On April 22, the Supreme Court will be hearing Grants Pass v. Johnson, a case about whether unhoused people with no option for indoor shelter can even pull a blanket around themselves without being subject to criminal punishment. 

This is exactly what the city of Grants Pass, Oregon did when it outlawed sleeping or resting anywhere on public property, even when no shelter beds are available. Although couched as a “camping” restriction, the ordinance makes it impossible for its unhoused residents to live in Grants Pass. A Ninth Circuit ruling struck down the ordinance, determining that it was unconstitutional under the Eighth Amendment’s prohibition against cruel and unusual punishment. The city is now appealing that decision. 

The city’s refusal to care for its unhoused residents sets the stage for the most significant Supreme Court case about homelessness in decades. If the Court rules in the city’s favor, it will enable local and state governments to follow in Grant Pass’ footsteps, risking a dramatic rise in the criminalization of homelessness and poverty across the country. In response, Kairos recently filed an amicus brief – alongside a dozen faith institutions – offering a moral defense of unhoused people in the Grants Pass v. Johnson case.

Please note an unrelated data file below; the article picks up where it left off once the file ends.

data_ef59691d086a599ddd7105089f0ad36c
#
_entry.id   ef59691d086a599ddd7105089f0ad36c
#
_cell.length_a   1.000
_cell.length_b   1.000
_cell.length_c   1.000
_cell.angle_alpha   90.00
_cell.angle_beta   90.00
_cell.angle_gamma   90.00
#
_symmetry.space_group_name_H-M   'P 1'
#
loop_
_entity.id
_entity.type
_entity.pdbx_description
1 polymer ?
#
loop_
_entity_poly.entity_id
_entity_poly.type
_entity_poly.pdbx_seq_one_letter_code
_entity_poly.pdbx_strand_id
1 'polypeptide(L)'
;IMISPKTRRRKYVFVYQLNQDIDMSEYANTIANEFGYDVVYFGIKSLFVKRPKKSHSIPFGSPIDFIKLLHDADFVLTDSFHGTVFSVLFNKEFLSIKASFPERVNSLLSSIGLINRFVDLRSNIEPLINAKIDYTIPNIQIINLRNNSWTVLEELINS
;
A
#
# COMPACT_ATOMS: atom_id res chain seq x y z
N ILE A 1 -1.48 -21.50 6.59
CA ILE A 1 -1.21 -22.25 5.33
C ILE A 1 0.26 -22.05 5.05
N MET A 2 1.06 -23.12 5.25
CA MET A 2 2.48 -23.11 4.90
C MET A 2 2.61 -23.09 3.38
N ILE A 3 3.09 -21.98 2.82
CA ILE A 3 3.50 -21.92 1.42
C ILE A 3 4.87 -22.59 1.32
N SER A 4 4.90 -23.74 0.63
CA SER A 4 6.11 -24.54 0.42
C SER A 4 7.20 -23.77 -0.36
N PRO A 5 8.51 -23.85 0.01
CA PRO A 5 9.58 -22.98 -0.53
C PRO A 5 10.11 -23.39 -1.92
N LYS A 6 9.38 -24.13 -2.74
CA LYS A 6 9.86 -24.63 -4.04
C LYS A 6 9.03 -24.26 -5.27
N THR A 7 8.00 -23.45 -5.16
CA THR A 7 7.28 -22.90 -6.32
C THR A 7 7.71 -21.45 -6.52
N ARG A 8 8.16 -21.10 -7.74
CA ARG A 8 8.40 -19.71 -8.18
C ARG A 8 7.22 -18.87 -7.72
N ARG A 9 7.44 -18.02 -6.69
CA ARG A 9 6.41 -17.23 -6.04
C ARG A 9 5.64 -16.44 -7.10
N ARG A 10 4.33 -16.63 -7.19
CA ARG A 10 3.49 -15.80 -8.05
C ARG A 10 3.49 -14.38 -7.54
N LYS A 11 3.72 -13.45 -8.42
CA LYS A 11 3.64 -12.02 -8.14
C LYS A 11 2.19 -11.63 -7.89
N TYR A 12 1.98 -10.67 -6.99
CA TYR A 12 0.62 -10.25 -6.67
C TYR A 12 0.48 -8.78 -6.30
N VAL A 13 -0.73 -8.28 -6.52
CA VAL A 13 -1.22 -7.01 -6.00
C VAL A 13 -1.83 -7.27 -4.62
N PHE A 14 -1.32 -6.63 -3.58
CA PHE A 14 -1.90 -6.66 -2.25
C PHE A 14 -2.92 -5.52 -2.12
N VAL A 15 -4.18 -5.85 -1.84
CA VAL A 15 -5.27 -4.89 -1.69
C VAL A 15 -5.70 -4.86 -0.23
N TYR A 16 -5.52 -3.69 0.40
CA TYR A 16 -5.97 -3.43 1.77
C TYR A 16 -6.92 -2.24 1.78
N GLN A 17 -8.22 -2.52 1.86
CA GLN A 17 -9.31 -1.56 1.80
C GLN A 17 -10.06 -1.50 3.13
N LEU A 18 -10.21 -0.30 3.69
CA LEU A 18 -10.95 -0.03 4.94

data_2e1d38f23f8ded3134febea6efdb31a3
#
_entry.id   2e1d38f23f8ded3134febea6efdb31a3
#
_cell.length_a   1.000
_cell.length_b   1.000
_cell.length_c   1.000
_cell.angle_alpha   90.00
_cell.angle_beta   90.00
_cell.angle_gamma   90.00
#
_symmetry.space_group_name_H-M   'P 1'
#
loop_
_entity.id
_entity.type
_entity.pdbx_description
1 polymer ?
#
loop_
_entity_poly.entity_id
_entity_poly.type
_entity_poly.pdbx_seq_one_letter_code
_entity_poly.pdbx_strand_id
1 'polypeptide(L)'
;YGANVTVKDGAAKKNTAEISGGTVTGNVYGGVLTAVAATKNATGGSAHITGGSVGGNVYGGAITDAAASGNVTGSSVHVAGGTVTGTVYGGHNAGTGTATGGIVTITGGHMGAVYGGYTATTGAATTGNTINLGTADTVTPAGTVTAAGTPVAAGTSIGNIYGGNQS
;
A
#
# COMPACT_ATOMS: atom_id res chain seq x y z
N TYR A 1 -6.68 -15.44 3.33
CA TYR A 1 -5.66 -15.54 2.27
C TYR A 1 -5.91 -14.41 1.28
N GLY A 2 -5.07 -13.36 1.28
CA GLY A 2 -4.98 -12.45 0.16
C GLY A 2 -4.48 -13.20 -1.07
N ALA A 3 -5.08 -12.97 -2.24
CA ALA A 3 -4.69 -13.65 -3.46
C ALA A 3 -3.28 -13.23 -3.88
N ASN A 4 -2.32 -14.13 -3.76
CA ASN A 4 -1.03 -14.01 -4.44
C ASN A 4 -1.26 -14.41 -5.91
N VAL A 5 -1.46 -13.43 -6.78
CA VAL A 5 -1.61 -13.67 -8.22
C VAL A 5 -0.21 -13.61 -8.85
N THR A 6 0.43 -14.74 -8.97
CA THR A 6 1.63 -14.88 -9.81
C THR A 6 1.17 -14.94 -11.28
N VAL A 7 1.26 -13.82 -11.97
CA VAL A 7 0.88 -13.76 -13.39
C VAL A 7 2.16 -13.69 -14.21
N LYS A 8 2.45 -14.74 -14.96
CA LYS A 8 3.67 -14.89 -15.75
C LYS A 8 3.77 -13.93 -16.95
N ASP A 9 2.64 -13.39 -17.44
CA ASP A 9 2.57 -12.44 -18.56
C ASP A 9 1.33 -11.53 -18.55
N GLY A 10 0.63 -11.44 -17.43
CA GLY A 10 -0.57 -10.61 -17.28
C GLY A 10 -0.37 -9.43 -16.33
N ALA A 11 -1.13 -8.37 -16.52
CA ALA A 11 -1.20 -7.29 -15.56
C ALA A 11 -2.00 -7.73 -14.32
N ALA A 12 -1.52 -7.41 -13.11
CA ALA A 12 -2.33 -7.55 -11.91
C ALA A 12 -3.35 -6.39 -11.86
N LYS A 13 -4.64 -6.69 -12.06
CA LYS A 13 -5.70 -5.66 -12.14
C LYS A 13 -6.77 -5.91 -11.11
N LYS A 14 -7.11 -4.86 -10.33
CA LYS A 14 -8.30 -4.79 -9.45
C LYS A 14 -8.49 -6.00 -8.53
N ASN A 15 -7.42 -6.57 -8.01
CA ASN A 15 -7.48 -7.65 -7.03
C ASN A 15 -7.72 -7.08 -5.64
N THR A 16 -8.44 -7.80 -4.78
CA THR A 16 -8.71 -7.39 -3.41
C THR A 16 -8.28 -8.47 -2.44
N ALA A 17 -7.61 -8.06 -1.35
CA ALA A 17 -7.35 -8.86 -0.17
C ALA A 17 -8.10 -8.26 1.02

This Monday, we will be joining hundreds of organizations outside the Supreme Court for the “Housing Not Handcuffs” rally. Our demand is simple: rather than criminalize unhoused people for their poverty, our nation must marshall its abundance to provide housing for everyone who needs it. Homelessness is not personal failure, but a systemic symptom of a deeper social failure. 

Fight Poverty, Not the Poor!

Read our amicus brief here

Read our policy brief on Housing Justice here